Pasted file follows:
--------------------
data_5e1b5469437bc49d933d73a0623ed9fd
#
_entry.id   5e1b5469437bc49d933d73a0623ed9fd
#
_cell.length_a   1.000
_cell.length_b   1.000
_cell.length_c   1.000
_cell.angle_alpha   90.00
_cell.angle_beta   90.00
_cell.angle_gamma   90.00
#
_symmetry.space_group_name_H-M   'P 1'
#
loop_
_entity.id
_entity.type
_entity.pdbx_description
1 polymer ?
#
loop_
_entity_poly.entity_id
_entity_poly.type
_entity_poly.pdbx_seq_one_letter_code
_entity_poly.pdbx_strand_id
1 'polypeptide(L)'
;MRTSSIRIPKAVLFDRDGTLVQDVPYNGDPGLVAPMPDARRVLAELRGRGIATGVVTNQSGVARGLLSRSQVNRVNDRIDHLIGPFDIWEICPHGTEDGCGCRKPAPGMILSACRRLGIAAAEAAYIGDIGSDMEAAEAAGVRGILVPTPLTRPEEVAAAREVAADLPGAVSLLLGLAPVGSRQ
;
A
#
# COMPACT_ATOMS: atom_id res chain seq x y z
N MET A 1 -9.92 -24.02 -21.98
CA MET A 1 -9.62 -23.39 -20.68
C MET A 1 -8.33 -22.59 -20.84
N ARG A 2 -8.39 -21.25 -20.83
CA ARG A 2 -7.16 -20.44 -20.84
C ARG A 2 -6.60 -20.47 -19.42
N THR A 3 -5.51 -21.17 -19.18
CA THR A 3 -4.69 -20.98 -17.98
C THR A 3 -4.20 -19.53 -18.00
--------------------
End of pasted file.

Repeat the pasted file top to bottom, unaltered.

data_5e1b5469437bc49d933d73a0623ed9fd
#
_entry.id   5e1b5469437bc49d933d73a0623ed9fd
#
_cell.length_a   1.000
_cell.length_b   1.000
_cell.length_c   1.000
_cell.angle_alpha   90.00
_cell.angle_beta   90.00
_cell.angle_gamma   90.00
#
_symmetry.space_group_name_H-M   'P 1'
#
loop_
_entity.id
_entity.type
_entity.pdbx_description
1 polymer ?
#
loop_
_entity_poly.entity_id
_entity_poly.type
_entity_poly.pdbx_seq_one_letter_code
_entity_poly.pdbx_strand_id
1 'polypeptide(L)'
;MRTSSIRIPKAVLFDRDGTLVQDVPYNGDPGLVAPMPDARRVLAELRGRGIATGVVTNQSGVARGLLSRSQVNRVNDRIDHLIGPFDIWEICPHGTEDGCGCRKPAPGMILSACRRLGIAAAEAAYIGDIGSDMEAAEAAGVRGILVPTPLTRPEEVAAAREVAADLPGAVSLLLGLAPVGSRQ
;
A
#
# COMPACT_ATOMS: atom_id res chain seq x y z
N MET A 1 -9.92 -24.02 -21.98
CA MET A 1 -9.62 -23.39 -20.68
C MET A 1 -8.33 -22.59 -20.84
N ARG A 2 -8.39 -21.25 -20.83
CA ARG A 2 -7.16 -20.44 -20.84
C ARG A 2 -6.60 -20.47 -19.42
N THR A 3 -5.51 -21.17 -19.18
CA THR A 3 -4.69 -20.98 -17.98
C THR A 3 -4.20 -19.53 -18.00